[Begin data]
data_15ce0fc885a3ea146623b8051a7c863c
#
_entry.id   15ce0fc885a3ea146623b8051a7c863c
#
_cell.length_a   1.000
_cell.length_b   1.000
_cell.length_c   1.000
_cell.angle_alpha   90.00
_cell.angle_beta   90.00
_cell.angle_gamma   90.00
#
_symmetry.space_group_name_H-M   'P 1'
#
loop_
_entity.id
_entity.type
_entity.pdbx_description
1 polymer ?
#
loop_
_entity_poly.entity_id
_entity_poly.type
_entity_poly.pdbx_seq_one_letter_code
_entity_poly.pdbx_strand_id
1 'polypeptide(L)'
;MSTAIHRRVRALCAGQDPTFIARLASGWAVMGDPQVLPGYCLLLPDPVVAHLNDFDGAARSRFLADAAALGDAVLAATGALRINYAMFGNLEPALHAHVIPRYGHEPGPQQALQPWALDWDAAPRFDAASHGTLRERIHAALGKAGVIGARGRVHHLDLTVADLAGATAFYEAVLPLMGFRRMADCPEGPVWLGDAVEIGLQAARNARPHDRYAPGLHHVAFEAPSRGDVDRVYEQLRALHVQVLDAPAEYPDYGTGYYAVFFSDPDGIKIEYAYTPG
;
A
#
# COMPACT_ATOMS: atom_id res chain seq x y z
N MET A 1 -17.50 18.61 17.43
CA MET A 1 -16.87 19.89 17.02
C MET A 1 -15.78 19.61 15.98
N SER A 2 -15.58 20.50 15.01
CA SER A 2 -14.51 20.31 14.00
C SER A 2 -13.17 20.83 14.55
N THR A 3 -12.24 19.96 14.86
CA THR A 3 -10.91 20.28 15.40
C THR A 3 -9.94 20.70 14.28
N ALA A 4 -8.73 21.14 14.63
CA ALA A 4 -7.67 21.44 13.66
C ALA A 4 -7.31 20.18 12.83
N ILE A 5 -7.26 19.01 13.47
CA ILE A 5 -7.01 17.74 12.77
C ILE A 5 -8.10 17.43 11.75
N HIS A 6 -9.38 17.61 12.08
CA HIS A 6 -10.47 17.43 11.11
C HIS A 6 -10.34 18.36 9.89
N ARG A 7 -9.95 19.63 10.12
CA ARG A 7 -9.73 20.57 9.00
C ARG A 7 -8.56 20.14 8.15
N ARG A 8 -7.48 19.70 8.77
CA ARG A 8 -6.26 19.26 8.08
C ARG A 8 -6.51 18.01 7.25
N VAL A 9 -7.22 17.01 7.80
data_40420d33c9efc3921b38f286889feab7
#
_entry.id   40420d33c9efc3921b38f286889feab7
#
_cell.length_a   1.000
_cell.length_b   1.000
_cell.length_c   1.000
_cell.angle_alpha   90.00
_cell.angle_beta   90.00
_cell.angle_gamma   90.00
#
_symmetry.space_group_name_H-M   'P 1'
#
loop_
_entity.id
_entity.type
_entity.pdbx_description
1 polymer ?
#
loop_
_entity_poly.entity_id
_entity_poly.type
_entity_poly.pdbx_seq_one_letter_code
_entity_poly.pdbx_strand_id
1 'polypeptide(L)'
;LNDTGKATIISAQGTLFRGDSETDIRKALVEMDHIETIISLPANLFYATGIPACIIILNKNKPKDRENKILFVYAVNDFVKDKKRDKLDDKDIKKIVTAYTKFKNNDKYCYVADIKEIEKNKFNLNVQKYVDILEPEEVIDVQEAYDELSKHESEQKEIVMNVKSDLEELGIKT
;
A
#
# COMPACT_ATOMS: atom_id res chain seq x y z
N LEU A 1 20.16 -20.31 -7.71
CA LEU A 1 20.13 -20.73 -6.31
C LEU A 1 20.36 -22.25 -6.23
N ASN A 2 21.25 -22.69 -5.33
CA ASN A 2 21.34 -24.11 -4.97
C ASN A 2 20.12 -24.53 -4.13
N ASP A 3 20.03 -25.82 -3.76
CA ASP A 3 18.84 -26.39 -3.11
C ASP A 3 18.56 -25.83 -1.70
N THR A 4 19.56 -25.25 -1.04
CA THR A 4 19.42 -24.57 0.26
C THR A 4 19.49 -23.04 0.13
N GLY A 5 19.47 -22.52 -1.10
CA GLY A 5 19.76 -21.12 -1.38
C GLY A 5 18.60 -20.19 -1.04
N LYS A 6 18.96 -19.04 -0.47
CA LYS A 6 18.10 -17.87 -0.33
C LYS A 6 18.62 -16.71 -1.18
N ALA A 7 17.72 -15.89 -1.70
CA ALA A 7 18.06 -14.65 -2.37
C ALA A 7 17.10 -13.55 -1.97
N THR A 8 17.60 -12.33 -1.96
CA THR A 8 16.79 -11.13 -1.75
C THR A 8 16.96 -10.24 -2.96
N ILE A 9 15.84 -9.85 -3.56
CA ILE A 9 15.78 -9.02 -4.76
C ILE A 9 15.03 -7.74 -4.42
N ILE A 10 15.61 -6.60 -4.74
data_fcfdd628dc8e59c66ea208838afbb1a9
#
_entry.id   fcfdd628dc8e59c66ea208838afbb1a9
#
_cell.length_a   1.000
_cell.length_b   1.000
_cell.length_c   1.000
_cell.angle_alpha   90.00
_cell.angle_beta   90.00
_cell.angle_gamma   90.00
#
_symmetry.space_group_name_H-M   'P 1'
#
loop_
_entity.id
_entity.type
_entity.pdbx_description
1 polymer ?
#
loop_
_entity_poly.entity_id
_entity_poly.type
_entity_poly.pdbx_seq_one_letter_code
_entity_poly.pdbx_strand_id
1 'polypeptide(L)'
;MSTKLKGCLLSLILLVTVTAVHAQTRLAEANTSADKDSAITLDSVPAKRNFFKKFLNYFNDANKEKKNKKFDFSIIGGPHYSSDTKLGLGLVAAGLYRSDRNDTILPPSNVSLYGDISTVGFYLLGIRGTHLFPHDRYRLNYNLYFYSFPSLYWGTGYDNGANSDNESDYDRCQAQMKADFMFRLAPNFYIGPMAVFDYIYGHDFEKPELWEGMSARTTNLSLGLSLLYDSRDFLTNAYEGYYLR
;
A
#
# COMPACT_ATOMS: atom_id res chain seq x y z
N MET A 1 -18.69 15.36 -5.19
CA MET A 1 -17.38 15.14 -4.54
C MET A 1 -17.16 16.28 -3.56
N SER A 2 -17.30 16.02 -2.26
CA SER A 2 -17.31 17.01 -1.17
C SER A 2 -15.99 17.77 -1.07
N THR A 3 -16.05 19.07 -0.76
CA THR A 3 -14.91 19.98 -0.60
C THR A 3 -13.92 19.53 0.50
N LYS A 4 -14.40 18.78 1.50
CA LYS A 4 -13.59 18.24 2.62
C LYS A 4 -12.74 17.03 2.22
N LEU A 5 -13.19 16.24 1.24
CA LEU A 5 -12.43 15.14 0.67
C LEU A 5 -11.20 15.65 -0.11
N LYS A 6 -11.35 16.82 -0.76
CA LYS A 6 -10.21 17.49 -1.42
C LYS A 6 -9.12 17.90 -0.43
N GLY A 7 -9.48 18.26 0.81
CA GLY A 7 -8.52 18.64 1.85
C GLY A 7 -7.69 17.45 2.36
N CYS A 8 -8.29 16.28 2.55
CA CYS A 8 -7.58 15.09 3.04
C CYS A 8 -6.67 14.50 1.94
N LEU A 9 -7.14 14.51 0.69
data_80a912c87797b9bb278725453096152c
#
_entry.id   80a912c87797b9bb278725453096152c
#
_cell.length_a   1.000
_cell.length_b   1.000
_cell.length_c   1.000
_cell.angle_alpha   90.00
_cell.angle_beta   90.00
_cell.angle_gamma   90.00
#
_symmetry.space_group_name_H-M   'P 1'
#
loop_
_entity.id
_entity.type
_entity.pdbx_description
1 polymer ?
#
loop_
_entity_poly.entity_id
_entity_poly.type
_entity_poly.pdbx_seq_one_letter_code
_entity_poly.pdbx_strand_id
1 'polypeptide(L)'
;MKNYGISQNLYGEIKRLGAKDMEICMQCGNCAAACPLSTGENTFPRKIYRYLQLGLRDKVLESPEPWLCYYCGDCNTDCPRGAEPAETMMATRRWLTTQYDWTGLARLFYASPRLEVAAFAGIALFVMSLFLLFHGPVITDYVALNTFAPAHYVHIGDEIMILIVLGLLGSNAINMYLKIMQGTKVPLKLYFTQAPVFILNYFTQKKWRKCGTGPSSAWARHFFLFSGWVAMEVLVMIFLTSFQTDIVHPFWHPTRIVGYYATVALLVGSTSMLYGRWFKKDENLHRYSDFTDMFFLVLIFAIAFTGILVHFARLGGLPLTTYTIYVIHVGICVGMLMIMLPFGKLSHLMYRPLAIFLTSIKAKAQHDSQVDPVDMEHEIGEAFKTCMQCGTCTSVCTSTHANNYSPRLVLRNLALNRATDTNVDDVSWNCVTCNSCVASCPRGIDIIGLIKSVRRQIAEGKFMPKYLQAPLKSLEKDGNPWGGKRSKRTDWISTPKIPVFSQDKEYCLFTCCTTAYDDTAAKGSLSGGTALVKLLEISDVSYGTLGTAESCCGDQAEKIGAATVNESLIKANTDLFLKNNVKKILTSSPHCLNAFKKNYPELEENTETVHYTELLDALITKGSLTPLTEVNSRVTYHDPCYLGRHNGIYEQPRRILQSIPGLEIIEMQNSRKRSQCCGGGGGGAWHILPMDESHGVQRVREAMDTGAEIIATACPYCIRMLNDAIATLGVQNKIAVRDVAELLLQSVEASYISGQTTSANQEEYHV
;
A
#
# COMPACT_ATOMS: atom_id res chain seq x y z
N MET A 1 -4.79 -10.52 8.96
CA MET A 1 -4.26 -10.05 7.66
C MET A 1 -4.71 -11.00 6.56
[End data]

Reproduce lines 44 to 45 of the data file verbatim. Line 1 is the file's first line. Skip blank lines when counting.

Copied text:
CA ILE A 5 -7.01 17.74 12.77
C ILE A 5 -8.10 17.43 11.75